If someone finds that co-workers are dwelling on their diagnosis instead of work-related topics, they should try a technique we refer to as “the swivel.” You can take a question like "How are you feeling today?" and swivel away from the cancer topic and back to work. “I’m good, thanks. While I have you, do you have time this week to go over the new expense reports?”  The key is to acknowledge your colleague’s comment and then swivel the conversation to a place where you feel comfortable and empowered. Help your co-workers see you how you want to be seen. 

Vault: What are some unique challenges people working through treatment face in the workplace? How can employers be more accommodating of those challenges?

RN: There are many challenges a person might encounter if they decide to work during treatment. A common concern for people returning to their same job following a diagnosis or treatment is that they will be seen as the “sick person” in the office forever.  People in the workplace might assume a person can’t do his/her in the same capacity as he/she could prior to his/her diagnosis. An employee might worry he/she might not advance as quickly at his/her job or possibly even get fired. What we do know for a fact is that workplace challenges become easier when employees are equipped with the right knowledge, tools, and support from their employers.

Fortunately, there are various policies an employer can implement on a day-to-day basis to help an employee with a serious medical diagnosis. Flexible work policies, paid time off (PTO), leave banks, and other benefits are useful resources. It’s beneficial for companies to take stock of their current policies to determine whether additional programs should be implemented.

Additionally, there are laws that can provide a framework of support like The Americans with Disabilities Act (ADA), which requires certain employers (private employers with 15 or more employees or state/local government of any size) to make "reasonable accommodations" to allow eligible employees to continue to perform the essential functions of their job. Reasonable accommodations are changes in the work environment (e.g. modifying schedules, making changes to physical workspaces, adjusting company policies, etc.) that help an eligible employee continue working during or after treatment.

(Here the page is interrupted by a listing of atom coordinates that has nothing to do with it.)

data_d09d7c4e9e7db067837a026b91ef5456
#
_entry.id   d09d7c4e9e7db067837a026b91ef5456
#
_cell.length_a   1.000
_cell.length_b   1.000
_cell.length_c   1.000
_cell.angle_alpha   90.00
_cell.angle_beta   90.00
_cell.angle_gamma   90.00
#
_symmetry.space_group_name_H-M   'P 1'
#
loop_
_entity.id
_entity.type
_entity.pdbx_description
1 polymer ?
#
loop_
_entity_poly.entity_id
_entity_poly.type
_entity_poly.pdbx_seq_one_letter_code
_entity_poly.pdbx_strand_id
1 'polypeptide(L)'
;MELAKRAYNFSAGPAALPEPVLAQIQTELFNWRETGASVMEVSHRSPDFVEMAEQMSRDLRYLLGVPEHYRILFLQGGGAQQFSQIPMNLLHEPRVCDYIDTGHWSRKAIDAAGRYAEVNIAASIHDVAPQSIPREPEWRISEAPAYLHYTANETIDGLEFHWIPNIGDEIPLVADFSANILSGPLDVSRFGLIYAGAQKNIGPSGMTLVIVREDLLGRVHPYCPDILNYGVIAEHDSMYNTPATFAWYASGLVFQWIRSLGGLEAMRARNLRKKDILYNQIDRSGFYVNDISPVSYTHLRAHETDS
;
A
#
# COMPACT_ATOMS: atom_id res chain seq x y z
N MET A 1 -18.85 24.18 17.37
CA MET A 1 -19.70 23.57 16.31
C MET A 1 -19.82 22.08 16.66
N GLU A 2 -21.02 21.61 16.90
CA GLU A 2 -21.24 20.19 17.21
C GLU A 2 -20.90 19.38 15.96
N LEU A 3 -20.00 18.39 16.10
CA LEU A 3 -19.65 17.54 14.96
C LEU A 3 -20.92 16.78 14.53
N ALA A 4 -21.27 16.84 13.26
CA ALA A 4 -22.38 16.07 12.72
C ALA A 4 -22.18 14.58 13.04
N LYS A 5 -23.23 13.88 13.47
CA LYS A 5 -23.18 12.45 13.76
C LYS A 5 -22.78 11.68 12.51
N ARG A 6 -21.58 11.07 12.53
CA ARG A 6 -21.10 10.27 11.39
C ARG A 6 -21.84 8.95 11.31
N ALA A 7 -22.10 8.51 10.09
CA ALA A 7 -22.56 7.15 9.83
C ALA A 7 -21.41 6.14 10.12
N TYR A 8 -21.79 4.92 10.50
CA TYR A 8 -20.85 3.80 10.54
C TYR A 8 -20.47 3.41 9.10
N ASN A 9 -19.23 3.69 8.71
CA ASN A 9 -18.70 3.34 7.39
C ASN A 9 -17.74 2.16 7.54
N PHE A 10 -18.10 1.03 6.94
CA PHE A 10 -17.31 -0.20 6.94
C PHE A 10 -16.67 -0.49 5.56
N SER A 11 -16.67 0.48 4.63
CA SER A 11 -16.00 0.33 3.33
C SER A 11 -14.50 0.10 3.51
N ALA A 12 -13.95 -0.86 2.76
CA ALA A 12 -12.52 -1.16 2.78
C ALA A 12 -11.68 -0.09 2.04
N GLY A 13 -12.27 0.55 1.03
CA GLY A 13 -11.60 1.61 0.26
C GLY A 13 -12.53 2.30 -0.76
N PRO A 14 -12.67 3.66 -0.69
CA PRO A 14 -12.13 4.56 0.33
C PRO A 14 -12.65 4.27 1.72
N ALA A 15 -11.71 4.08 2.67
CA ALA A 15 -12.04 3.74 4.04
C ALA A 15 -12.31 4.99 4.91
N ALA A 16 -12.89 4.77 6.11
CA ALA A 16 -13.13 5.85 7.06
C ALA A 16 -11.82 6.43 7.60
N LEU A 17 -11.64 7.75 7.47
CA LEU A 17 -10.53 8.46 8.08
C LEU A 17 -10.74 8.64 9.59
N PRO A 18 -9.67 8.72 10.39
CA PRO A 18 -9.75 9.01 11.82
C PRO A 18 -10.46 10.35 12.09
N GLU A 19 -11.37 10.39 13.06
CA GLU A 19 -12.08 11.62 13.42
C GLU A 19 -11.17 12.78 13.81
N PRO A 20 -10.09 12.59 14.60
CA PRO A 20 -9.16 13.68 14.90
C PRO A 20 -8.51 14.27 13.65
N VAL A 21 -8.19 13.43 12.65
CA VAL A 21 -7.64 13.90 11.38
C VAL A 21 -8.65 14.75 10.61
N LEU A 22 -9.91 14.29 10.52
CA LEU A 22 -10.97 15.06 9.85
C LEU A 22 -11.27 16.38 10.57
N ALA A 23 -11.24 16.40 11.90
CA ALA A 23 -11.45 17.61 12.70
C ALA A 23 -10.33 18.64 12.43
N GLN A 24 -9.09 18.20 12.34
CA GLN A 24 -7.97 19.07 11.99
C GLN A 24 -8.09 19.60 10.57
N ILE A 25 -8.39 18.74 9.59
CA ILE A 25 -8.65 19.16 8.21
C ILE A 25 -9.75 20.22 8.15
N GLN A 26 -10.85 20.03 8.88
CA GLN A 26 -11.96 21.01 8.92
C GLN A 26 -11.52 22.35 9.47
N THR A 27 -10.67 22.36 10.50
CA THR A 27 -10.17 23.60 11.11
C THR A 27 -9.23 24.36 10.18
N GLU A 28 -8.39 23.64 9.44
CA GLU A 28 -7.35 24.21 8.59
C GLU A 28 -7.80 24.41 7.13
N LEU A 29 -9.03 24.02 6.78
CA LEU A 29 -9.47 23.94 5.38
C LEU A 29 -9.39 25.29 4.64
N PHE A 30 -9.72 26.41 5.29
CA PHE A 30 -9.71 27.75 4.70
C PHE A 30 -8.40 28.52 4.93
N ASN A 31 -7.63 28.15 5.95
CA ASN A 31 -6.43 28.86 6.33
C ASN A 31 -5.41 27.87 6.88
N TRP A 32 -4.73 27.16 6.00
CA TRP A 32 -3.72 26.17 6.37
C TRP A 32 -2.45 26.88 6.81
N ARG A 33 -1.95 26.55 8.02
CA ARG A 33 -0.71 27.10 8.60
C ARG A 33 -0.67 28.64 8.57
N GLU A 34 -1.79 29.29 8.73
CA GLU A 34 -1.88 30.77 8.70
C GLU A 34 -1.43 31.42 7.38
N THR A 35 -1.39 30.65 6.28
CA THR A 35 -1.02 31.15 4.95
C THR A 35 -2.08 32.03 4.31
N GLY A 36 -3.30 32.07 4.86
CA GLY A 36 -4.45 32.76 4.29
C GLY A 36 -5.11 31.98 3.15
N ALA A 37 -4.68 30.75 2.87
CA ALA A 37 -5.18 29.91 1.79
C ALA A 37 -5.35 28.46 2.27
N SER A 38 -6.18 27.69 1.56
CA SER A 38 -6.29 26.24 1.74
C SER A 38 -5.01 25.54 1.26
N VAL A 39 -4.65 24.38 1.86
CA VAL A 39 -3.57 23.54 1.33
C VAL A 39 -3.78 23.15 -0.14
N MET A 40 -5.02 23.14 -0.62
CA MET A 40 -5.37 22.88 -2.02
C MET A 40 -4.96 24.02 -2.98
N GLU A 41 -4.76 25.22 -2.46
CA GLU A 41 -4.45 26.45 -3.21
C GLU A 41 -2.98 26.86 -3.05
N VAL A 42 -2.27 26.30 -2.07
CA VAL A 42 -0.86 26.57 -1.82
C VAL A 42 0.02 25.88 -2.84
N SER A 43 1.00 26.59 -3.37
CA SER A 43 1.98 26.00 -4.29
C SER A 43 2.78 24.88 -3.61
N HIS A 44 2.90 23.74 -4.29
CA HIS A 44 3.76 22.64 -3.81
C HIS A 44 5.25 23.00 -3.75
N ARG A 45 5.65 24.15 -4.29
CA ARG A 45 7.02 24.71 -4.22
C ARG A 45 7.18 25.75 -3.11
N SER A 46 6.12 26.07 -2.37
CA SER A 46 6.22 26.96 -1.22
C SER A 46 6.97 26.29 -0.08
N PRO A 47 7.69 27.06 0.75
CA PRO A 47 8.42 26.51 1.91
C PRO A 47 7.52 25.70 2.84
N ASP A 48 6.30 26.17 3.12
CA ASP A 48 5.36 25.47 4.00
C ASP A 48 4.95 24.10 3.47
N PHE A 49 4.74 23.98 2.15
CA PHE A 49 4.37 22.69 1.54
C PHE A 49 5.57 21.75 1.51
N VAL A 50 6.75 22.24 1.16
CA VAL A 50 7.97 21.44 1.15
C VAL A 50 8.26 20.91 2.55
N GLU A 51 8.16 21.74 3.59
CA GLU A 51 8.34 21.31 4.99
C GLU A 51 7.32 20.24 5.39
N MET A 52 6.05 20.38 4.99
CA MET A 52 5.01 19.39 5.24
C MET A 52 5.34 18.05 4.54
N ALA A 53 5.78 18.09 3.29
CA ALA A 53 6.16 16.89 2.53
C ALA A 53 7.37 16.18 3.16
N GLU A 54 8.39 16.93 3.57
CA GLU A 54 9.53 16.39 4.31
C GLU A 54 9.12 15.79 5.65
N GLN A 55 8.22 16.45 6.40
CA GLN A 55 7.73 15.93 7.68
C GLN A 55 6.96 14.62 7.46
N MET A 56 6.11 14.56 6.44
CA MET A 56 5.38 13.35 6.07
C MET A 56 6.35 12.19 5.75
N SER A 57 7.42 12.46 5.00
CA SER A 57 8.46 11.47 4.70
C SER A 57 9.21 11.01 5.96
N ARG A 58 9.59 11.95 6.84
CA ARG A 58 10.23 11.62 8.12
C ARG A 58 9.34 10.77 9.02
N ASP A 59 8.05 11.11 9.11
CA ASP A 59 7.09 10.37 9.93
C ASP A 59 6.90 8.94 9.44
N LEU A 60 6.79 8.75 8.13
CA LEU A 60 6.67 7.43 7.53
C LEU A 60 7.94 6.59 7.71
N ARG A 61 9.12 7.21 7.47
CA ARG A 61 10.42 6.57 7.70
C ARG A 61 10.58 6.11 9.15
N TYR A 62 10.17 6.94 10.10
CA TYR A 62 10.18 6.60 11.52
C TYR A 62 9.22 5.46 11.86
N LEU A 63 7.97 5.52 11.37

Thinking through options for accommodations before speaking with an employer can help an employee feel more prepared for any conversations that become necessary. Also essential in this preparation is considering not only the individuals’ needs and wants but those of their employer as well.

Vault: Is discrimination against people who are diagnosed with cancer a prevalent issue in the workplace? What are your rights as an employee, and how can you protect yourself from discrimination?

RN: We hear from people who are very worried that their cancer diagnosis will cause their workplace to treat them differently. We also certainly hear stories from people who believe that the things that happened to them at work after revealing a cancer diagnosis were discriminatory (from not getting put on high-profile client projects, to not getting overtime, to getting fired). We also know that nearly half (47%) of cancer patients and survivors fear that disclosing their cancer diagnosis will negatively affect their chances of getting hired (Cancer and Careers/Harris Poll 2018).

It can be difficult to determine if a person’s medical history is being used against them because discrimination can be subtle, but sometimes there can be more blatant signs. If someone clearly less qualified is promoted than the employee with a medical issue, there might be cause to be suspicious. If disparaging comments are being made, that may be a sign of unfair treatment.  If a person’s assignments or projects are not as challenging as they were before his/her diagnosis, that also might be a sign. Ultimately, it’s going to rest on the specifics of that person’s experience and what proof they have to support the claim.

There are a number of laws that relate to cancer patients’ rights, discrimination, and benefits. Federal laws such as the Americans with Disabilities Act (ADA), Family and Medical Leave Act (FMLA), Health Insurance Portability and Accountability Act (HIPAA), as well as certain state laws, may be applicable and can create a framework of support. State laws may also be applicable. The federal agencies overseeing each program provide online compliance guides that offer additional information for both employee and employer.